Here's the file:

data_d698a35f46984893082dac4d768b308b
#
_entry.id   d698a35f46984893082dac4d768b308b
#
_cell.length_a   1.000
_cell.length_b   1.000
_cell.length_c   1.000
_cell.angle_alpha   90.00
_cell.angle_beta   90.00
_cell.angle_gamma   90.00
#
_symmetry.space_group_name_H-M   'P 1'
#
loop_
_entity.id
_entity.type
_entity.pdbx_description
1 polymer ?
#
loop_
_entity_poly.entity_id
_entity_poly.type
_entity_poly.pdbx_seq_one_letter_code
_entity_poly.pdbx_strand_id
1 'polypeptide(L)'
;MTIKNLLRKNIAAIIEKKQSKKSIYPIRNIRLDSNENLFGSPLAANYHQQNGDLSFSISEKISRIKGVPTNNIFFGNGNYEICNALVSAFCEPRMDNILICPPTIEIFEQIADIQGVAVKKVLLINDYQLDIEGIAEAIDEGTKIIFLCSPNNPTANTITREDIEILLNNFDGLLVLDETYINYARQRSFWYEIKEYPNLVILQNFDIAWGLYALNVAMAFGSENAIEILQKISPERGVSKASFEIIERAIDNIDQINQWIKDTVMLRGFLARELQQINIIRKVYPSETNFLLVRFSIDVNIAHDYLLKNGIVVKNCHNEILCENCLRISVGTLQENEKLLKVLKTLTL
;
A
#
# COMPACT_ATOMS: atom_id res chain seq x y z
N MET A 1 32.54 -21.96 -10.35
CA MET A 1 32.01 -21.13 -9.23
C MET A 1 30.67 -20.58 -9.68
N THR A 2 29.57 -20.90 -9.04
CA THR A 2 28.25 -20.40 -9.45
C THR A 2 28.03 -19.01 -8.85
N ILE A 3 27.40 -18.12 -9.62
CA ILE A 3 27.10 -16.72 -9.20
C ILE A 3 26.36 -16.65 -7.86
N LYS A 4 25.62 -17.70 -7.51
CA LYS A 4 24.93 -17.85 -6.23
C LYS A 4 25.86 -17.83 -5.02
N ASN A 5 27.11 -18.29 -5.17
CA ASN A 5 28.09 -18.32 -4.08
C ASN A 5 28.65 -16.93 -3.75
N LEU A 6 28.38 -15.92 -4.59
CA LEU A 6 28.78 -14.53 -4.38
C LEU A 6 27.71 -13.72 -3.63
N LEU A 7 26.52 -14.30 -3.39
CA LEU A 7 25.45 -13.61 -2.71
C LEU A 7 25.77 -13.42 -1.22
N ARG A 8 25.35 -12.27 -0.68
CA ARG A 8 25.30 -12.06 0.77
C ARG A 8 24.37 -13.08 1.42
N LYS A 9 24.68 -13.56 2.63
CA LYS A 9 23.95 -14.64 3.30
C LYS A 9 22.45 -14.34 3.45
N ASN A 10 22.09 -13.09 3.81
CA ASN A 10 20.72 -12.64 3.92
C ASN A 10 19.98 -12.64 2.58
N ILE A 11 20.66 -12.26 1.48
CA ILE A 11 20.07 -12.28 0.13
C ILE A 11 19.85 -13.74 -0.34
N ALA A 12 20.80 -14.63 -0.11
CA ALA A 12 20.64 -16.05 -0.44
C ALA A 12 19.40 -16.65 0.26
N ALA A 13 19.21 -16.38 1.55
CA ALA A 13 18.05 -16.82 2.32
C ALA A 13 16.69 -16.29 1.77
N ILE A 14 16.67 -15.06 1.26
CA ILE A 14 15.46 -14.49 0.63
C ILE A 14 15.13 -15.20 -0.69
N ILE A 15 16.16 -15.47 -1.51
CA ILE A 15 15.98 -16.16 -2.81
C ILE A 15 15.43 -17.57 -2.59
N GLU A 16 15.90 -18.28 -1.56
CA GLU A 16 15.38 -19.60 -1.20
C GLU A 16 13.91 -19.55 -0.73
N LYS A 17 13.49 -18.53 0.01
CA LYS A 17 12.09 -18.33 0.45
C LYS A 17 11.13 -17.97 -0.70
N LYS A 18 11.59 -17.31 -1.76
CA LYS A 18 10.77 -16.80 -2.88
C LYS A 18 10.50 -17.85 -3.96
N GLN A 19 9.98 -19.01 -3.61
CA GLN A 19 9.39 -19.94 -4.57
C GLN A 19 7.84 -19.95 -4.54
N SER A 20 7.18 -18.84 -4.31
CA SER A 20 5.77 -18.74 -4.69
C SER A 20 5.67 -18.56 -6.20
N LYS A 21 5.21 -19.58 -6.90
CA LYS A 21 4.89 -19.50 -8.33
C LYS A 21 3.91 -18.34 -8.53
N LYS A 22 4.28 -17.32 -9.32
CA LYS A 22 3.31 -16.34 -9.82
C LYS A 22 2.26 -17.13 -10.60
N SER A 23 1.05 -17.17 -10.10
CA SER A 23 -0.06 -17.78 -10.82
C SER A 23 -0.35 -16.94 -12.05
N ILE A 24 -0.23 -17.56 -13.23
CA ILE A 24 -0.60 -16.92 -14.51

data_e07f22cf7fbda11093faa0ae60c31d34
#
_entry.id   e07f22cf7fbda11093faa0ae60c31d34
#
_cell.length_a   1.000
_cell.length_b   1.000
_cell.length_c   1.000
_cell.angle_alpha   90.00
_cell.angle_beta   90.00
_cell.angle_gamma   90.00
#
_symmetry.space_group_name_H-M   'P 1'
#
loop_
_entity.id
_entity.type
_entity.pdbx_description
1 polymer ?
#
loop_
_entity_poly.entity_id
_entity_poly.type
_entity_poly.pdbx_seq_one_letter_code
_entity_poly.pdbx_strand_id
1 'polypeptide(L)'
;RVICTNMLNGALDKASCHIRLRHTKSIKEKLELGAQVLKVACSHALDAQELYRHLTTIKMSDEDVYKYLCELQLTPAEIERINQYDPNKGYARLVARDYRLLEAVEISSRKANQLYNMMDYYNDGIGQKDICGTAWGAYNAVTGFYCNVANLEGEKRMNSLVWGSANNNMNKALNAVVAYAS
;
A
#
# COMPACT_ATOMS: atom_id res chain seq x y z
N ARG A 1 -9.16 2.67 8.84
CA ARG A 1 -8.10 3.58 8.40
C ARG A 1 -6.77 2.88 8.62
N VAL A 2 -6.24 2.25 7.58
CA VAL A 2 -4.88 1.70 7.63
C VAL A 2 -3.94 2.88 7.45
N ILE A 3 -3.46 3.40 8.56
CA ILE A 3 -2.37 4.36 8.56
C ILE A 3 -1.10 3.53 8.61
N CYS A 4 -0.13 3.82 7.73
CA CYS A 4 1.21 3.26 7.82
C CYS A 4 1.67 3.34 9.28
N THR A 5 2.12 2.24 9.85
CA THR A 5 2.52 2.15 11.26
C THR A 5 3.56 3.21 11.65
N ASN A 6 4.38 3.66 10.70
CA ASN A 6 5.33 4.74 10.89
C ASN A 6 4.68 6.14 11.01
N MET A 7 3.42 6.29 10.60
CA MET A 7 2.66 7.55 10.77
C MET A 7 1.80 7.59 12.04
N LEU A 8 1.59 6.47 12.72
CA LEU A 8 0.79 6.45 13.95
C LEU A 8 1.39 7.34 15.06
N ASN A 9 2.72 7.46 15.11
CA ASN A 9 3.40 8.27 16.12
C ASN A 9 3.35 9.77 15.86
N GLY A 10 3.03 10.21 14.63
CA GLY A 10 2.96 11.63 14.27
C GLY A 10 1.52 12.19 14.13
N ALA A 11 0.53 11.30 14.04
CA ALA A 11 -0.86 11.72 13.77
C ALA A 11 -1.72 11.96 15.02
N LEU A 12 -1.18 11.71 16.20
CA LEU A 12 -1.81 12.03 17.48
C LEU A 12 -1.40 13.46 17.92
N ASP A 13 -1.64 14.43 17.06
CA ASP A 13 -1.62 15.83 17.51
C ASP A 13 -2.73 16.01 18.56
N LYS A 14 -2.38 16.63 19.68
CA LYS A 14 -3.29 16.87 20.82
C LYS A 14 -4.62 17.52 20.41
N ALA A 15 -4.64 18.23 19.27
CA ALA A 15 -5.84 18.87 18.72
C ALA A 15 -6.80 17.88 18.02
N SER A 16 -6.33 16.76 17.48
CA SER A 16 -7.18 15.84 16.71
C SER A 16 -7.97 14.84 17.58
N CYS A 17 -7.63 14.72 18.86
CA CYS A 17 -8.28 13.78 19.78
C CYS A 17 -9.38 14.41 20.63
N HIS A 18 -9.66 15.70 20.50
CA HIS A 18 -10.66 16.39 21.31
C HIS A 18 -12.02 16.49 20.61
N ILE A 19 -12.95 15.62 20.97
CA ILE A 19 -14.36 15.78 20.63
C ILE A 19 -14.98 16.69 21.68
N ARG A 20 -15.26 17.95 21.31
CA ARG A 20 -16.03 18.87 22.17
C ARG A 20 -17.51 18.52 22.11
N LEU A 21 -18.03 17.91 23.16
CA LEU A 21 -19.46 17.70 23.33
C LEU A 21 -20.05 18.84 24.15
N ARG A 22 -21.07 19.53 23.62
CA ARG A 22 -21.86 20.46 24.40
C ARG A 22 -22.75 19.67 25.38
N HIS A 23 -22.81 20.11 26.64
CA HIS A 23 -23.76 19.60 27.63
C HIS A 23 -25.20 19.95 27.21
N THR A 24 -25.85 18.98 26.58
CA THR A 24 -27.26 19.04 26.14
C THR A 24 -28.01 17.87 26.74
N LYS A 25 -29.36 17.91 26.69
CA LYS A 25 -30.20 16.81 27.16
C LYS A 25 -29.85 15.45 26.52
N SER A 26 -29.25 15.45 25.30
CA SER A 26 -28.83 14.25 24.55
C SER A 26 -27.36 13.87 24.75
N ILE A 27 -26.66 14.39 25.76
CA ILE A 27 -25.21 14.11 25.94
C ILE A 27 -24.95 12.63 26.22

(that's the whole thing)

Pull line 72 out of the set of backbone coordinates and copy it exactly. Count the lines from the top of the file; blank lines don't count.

C ILE A 14 15.13 -15.20 -0.69